The fee frenzy is on. Consumers who rejected anything that wasn’t free on the Web are showing interest in paying for online content. In fact, online subscription revenue will jump over 500 percent in the next few years as Web companies steal market share from their offline rivals, according to new research.
ONLINE SUBSCRIPTIONS will increase from $517 million in 2003 to $3.5 billion in 2007, a 578 percent jump, according to technology research firm GartnerG2 in an upcoming report on consumer spending on media subscriptions.
Compared to the $34 billion Americans spent on cable TV last year or the $6.9 billion they paid for magazine subscriptions in 2001 (the most recent figures available), the online market is still small.
But as the number of homes with high-speed Internet connections continues to grow, online consumers will become more willing to pay for the special content, video and entertainment they access, Net analysts project. Earlier this month Pew Internet reported that 31 percent of Internet users go online with broadband connections, a 50 percent growth over last year. People who use broadband log on more often and spend more time online, making them good potential customers for paid content, researchers say.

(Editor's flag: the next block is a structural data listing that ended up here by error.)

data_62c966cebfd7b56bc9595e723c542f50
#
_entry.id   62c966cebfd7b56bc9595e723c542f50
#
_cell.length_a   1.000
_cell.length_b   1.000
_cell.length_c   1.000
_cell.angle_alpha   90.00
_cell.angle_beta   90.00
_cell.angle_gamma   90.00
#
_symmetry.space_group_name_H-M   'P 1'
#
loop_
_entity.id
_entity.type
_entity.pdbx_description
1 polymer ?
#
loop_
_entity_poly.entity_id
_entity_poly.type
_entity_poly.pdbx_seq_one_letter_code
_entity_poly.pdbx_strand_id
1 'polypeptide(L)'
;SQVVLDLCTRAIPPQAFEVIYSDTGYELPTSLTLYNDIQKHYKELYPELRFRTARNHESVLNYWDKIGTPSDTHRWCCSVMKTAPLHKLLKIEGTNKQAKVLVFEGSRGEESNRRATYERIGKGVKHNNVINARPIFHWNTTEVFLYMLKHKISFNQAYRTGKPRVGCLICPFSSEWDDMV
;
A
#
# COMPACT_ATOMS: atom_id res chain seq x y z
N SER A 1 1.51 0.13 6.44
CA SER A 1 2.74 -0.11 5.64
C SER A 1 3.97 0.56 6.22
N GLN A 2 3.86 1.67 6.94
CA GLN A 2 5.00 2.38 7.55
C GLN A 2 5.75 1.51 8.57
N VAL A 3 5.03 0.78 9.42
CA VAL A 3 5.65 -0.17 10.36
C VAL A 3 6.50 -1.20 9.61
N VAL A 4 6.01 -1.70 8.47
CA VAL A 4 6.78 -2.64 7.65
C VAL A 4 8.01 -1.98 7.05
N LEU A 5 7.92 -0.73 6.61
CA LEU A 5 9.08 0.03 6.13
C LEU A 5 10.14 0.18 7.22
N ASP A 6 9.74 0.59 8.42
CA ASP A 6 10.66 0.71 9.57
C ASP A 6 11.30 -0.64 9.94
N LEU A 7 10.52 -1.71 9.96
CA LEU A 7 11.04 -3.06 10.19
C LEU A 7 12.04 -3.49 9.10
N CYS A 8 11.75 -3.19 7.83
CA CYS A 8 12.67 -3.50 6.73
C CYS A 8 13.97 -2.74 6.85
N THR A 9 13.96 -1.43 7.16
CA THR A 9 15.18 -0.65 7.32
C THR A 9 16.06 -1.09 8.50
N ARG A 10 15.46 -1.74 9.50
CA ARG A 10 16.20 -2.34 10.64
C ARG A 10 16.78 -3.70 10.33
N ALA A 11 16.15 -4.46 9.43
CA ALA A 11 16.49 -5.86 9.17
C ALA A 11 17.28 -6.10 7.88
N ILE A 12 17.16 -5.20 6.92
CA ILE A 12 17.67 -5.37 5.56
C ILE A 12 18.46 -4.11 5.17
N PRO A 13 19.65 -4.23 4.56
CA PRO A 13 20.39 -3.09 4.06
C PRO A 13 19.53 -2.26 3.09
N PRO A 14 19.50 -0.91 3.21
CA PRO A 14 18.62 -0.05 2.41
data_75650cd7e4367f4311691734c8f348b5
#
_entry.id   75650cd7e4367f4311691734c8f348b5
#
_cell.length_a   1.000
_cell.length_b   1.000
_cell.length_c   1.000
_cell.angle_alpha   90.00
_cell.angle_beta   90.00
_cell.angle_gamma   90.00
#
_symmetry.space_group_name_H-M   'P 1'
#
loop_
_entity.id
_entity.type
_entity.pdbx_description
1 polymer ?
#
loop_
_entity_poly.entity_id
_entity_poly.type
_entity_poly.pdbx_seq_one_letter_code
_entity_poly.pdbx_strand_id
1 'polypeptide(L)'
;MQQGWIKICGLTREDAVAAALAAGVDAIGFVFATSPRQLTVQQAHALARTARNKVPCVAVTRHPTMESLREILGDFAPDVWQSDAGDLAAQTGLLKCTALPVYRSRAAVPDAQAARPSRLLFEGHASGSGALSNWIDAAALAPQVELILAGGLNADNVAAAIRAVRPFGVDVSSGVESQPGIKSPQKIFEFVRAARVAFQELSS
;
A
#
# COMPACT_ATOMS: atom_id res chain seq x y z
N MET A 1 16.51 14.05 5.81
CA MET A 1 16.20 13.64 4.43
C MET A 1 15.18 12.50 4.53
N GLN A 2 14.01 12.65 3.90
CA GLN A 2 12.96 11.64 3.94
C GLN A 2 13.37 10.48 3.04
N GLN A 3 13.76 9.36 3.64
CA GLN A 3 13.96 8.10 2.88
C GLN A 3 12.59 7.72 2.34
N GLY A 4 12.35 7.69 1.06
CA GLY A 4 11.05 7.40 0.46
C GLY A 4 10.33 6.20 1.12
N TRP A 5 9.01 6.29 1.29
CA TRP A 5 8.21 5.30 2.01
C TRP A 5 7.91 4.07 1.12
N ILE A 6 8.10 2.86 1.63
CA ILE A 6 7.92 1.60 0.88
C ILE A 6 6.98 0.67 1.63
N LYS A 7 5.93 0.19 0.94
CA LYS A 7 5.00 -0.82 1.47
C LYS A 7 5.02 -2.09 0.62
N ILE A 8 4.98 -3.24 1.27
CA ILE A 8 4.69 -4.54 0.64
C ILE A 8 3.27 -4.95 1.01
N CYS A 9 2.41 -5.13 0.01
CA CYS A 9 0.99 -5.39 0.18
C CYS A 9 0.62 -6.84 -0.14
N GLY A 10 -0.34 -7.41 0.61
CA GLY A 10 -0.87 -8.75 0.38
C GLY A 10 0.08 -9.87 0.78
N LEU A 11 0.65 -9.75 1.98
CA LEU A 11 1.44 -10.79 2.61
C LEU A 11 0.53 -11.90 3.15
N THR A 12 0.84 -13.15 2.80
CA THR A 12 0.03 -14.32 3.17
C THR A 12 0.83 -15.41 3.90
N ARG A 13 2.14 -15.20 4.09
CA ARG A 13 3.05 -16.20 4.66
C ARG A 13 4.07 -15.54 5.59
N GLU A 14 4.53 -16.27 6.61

In 2001, 52 percent of consumers said they were not willing to pay for Web content, Gartner found. By the end of last year, that number dropped to 45 percent of wired folks still not willing to pay up.
“People are becoming less resistant to paying for content online,” said Denise Garcia, the analyst who worked on the Gartner study.
The Gartner study excluded subscription fees from pornography, gambling or Internet access.
In particular, online subscriptions will steal market share from newspapers and magazines as people choose to subscribe to online versions of their favorite publications, Gartner projects. Online will grab a 12 percent share of the print subscription market by 2007.
Other industry experts counter that news and information sites will get only about five percent of their revenues from subscriptions, with the bulk coming from advertising.
“Instead the publishers will be developing premium services that will live off a solid bedrock of free content,” said Michael Zimbalist, executive director of Online Publishers Association.
Major online newspapers have already begun adding premium services. On Wednesday, The New York Times converted its free e-mail news alerts into a $19.95-a-year subscription service for new sign-ups. The 500,000 readers who already receive the News Tracker e-mail service will be charged starting June 13. With the premium service readers will be able to receive alerts on 10 separate topics of their choosing, up from the current three. The Times already charges for its online crossword puzzles and for access to stories more than seven days old.
WHERE THE MONEY IS